Elsewhere in credit markets, a gauge of U.S. corporate credit risk pared gains as President Barack Obama was said to offer a scaled-back fiscal-cliff package in a meeting with congressional leaders three days before a year-end deadline for a budget deal.
The Markit CDX North American Investment Grade Index, a credit-default swaps benchmark that investors use to hedge against losses or to speculate on creditworthiness, rose 0.9 basis point to a mid-price of 95.7 basis points as of 11:33 a.m. in New York, after earlier reaching 97.1 basis points, according to prices compiled by Bloomberg. Obama will offer the narrower budget package at a White House meeting at 3 p.m. in Washington, a Democratic aide with knowledge of the plans said.
The credit-swaps measure typically rises as investor confidence deteriorates and falls as it improves. The contracts pay the buyer face value if a borrower fails to meet its obligations, less the value of the defaulted debt. A basis point equals $1,000 annually on a contract protecting $10 million of debt.
The U.S. two-year interest-rate swap spread, a measure of debt-market stress, added 0.35 basis point to 14.38 basis points as of 11:33 a.m. in New York, after earlier reaching 15.13. The gauge widens when investors seek the perceived safety of government securities and narrows when they favor assets such as company debentures.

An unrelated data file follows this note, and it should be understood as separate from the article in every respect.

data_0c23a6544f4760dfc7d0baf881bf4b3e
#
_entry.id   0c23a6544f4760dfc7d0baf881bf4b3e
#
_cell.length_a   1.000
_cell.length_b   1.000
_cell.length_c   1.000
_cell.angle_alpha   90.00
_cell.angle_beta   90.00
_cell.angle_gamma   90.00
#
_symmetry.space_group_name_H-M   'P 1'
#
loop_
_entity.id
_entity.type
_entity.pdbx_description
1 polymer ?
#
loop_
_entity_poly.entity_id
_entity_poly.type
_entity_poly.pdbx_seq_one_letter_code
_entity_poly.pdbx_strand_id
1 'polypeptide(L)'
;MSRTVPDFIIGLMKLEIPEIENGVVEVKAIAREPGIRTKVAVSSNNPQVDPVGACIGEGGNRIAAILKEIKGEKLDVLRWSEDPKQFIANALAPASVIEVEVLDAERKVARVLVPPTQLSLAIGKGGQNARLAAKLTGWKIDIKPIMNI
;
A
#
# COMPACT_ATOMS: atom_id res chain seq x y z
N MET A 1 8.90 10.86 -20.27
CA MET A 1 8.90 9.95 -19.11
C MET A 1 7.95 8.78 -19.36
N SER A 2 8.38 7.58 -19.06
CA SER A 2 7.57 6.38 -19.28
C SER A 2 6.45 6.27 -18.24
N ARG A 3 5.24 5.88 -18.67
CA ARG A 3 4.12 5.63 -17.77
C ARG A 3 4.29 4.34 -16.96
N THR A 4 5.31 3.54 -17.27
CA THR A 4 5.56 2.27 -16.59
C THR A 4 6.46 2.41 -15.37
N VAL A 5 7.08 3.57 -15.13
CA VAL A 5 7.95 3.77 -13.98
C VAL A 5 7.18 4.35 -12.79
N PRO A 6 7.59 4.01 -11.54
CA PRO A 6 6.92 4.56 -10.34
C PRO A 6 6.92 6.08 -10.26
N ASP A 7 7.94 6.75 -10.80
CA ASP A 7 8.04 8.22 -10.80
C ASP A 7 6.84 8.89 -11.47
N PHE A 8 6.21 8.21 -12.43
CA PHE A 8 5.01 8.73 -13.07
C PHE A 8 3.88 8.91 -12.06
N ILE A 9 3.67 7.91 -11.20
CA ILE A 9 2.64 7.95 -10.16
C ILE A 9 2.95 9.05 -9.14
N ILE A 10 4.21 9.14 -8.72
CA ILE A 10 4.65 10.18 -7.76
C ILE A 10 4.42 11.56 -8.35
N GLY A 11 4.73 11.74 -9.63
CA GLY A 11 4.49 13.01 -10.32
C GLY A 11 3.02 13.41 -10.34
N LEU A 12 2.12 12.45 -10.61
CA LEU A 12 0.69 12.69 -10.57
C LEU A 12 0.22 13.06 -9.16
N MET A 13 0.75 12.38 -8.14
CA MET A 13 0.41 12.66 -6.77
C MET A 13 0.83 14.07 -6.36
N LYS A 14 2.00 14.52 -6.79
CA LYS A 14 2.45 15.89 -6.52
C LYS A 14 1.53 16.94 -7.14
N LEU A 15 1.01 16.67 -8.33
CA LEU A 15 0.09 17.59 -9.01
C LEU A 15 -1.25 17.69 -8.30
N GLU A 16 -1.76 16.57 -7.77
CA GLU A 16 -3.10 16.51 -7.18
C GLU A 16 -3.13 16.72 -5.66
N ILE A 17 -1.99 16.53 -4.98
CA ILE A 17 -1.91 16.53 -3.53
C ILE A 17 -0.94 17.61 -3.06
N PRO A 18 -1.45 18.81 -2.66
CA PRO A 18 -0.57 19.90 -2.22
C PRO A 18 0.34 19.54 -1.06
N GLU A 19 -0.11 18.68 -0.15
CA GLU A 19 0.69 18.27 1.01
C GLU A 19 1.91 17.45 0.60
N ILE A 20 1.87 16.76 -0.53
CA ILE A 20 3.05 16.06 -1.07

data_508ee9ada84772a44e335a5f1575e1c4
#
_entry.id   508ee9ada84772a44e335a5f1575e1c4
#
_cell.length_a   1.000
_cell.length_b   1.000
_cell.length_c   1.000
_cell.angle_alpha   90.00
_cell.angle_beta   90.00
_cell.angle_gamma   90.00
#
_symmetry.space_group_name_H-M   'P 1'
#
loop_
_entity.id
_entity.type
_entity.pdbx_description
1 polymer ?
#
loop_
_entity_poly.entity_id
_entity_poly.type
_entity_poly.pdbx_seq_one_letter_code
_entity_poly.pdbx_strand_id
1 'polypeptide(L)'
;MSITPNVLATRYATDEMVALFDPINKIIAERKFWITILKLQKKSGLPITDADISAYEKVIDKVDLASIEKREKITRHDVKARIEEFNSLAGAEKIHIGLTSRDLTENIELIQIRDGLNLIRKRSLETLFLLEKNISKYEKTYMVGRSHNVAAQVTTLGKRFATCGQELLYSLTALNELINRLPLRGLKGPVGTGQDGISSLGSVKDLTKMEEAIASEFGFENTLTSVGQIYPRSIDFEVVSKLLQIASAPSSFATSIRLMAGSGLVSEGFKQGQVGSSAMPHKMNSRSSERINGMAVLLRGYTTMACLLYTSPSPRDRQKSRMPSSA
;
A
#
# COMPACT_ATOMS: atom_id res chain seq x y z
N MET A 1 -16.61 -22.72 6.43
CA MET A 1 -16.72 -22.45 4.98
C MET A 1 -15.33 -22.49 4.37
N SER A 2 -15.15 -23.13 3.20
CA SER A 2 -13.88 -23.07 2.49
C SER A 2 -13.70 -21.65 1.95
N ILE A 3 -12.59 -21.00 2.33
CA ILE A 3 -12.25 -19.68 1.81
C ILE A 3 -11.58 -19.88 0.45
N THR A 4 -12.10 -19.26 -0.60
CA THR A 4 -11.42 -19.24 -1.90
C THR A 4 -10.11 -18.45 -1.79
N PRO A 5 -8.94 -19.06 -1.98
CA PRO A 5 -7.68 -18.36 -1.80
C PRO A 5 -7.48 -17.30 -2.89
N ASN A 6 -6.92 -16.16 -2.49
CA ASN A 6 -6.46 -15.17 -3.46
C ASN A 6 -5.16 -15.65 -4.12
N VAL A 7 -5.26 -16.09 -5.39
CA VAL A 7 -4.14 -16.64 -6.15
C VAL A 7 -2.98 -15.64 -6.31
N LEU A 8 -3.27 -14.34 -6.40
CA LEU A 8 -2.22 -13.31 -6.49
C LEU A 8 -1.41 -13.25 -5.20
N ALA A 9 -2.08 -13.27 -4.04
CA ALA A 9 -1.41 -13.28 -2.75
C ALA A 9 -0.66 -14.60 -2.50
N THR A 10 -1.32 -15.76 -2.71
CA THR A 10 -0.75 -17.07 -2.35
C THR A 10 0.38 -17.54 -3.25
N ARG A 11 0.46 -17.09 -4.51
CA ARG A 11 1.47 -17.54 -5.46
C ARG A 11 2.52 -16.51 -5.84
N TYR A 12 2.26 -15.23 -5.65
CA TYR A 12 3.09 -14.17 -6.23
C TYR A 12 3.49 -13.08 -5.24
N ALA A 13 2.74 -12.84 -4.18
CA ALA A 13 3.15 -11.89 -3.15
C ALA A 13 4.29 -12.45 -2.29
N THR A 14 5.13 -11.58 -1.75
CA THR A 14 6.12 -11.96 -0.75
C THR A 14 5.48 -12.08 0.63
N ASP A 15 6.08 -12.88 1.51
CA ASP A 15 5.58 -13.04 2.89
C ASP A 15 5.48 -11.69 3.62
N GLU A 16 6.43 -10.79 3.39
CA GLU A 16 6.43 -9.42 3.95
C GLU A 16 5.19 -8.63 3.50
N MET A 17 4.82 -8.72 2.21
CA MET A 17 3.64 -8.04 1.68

Bonds of Fairfield, Connecticut-based General Electric Co. are the most actively traded dollar-denominated corporate securities by dealers today, with 28 trades of $1 million or more as of 11:35 a.m. in New York, according to Trace, the bond- price reporting system of the Financial Industry Regulatory Authority.
Bond deals this year surpassed the previous record in 2009, when the U.S. Federal Deposit Insurance Corp.’s Temporary Liquidity Guarantee Program provided government backing for new senior unsecured debt to shore up confidence in the banking system.
“There was very strong demand for paper and issuers were keen to lock in low rates with the backdrop of potential market disruptions from Europe and the fiscal cliff,” Wells Fargo’s Hines said.